Logrono to Navarrete.
At 12 kilometers,
Day 1 on The Camino
could also be titled:
Let’s Ease Into This, Shall We?
We didn’t wake up early in Logrono.
It was probably around 10am when we walked out of our little flat in Logrono and stepped onto the Camino.
We knew we were starting with a short day, so we had decided the night before to take it easy. We didn’t have far to go, so we could afford a gentle start.
We immediately saw two other pilgrims who waved at us (and confirmed for us that we were setting off in the right direction).
They got ahead of us when we stopped at a fruit stand. We bought apples and bananas to supplement our coffee.
I almost started crying less than five minutes into Day One when a stranger wished us our first Buen Camino, the traditional greeting for pilgrims walking on The Way.
Gracias, I said to him, looking straight into his eyes. Thank you so much.
Later, on our final day of walking, I would feel bothered by a stranger coming over to wish us Buen Camino and ask us where we were from, but today, on this first hour of walking, I felt christened by the simple blessing.
Here we go.
The road out of Logrono went through the town and then into a park. Lots of folks were running and walking in the park. I thought how much fun it would be for a portion of the Camino de Santiago to be part of your regular exercise routine. I have often said I would like to spend a season in one of the villages located along the Camino, working in a Pilgrim’s hostel and welcoming travelers.
Towards the edge of town, we came to a lake. Though rain was predicted, it was almost sunny, or at least a very light gray sky. From the lake, we could see where we were headed.
I wonder if we’ll climb those hills?
At the edge of the lake, we entered a forest, at the edge of which were several picnic tables. A man with a pocketful of walnuts was feeding squirrels at one of the tables. The two hikers we had seen walking out of town were talking to the man and feeding the squirrels as well.
We watched for a while and when they walked on, the man with the nuts beckoned us over to have a go. We hadn’t even been walking that long, and we were already stopped and laughing at little pointy squirrel ears. I love this about walking the Camino with friends. Especially at the beginning of a journey, I’m enamored with everything around me. I can’t feel the miles on my legs yet, so I’m just taking it all in.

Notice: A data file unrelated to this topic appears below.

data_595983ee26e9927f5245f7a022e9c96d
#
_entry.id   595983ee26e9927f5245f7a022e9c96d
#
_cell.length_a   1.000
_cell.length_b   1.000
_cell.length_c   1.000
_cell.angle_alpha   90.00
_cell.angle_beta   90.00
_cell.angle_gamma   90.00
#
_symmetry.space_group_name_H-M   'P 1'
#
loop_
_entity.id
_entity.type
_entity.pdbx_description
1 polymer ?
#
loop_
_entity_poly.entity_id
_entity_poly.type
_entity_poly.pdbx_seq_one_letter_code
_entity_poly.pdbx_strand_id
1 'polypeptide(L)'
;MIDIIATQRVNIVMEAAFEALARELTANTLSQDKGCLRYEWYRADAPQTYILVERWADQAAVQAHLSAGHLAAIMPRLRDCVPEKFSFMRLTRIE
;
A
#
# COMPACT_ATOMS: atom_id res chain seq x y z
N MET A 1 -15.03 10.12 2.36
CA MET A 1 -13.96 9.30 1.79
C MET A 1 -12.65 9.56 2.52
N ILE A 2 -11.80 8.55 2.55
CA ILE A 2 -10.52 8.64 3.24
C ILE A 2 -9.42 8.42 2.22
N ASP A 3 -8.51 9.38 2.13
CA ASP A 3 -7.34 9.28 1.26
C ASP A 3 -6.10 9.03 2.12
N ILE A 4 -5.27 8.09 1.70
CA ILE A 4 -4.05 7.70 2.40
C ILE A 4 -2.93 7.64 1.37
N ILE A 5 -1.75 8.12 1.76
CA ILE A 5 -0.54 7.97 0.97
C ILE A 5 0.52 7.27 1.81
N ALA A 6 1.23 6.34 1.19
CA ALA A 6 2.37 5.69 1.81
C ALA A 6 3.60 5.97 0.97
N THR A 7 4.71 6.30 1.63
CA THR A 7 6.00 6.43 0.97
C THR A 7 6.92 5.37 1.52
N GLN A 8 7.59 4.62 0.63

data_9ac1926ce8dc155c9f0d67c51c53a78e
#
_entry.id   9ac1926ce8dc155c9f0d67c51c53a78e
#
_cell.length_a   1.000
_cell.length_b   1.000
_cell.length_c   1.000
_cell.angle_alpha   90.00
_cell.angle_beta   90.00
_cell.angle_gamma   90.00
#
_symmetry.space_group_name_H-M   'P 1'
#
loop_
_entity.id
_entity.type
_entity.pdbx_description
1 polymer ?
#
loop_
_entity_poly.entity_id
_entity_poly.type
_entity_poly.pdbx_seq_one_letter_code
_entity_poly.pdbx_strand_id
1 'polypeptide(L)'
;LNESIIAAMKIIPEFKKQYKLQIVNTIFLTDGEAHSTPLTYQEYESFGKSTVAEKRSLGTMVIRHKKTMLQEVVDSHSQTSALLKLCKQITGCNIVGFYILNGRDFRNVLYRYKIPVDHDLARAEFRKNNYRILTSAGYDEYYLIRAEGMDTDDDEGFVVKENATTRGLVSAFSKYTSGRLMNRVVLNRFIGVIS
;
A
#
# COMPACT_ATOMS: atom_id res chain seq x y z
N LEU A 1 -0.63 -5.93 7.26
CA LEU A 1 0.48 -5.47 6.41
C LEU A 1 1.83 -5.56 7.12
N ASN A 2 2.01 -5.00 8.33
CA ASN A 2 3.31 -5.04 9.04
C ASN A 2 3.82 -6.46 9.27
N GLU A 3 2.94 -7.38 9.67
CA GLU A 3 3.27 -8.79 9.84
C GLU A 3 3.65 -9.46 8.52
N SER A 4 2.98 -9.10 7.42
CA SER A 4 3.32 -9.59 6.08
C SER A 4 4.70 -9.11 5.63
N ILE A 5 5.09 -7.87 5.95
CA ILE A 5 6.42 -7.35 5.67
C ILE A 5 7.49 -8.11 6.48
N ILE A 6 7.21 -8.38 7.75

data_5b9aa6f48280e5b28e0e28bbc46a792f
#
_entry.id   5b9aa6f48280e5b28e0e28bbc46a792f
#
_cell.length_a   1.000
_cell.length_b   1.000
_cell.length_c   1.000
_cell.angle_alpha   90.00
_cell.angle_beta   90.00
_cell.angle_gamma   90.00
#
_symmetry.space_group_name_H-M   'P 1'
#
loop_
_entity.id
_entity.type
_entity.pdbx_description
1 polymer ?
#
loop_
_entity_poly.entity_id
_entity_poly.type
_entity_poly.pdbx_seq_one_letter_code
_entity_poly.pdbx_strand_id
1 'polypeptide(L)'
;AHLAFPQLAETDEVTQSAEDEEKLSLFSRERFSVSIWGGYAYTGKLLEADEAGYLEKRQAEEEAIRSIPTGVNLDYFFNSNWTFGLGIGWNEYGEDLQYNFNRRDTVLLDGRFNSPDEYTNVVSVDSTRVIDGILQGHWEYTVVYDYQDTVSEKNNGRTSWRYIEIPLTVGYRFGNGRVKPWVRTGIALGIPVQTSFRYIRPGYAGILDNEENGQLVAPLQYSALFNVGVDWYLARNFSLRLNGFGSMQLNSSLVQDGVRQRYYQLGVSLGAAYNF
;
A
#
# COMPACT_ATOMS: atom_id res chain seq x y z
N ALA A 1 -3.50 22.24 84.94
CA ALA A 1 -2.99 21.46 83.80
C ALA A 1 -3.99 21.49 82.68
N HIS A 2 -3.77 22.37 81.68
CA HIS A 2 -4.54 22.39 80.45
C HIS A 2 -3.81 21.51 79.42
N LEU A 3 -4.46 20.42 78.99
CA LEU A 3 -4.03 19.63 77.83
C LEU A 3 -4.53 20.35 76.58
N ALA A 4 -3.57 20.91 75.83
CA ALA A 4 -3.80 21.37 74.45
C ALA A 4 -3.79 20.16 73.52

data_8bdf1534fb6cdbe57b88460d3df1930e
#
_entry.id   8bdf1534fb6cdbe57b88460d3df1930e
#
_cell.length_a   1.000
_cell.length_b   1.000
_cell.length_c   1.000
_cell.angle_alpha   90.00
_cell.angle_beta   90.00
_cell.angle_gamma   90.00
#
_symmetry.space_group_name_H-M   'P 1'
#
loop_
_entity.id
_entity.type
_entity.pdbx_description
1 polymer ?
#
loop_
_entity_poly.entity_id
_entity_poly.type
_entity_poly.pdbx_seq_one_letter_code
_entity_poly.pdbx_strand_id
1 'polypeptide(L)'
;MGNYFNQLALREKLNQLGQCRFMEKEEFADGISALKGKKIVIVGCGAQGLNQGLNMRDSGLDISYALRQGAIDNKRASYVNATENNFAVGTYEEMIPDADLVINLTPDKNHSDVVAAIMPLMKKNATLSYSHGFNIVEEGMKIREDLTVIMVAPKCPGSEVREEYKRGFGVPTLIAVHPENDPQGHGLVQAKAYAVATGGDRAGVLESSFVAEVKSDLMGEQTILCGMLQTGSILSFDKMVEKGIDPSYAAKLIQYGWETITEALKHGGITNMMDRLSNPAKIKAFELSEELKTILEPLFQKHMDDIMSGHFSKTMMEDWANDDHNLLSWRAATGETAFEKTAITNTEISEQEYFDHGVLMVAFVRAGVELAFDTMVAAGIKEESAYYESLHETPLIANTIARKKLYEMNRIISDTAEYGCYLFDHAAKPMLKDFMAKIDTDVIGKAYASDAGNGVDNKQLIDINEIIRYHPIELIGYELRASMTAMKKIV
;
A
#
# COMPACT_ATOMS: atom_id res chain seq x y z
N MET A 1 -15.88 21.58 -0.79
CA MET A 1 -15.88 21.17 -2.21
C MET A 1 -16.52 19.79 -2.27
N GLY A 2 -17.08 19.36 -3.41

Kandace said the squirrels in Spain look just like the ones in France. Same crazy little mohawked squirrels.
After we used up most of the gentleman’s walnuts feeding the squirrels, we thanked him and said goodbye.
We walked through a forest for a while and when we came out of the trees, we could see rolling vineyards in almost every direction. The trail continued through the vineyards. There were still grapes on some of the vines, but the leaves had all turned red and gold.
I’ve never seen vines that have changed to fall colors before. They were gorgeous. This region of Spain, called the Rioja, makes most of the wines we drink from Spain. I’ll never see a bottle with a Rioja label without remembering walking in Spain with Kandace.
Again, since it was our first day, we stopped loads to take photos and to ooh and ahh over the beauty all around us.
Also (and we didn’t appreciate this fact nearly enough at the time) this day was one of the only days we didn’t walk in the rain or wind. The temperature was cool, but it still felt like a soft fall day, the kind of air that is lingering from summer rather than heralding winter’s coming.
We had all the time in the world, and we filled it catching up with each other. Telling the stories of the last several months of our lives. We had both moved since we had last hiked together, and Kandace’s move had taken her across an ocean.
Soon we could see the small town of Navarette, our destination. We could actually see it almost an hour before we arrived there. It was a little after noon when we walked into the center of town and into the church. We stopped there first to get stamps in our Pilgrims’ Passports and to offer thanks for our first perfect day of walking.
If felt just like I wanted our first day to feel…like we could have gone further but were glad to already have arrived for the day. After the church we wandered around looking for an open place to eat lunch or an open albergue. It was a while before we found either. We came across several places that were already shuttered for the winter. While we were looking we ran into the same couple that we’d already seen twice that day, and the guy suggested that we all have lunch together, if we could find something open.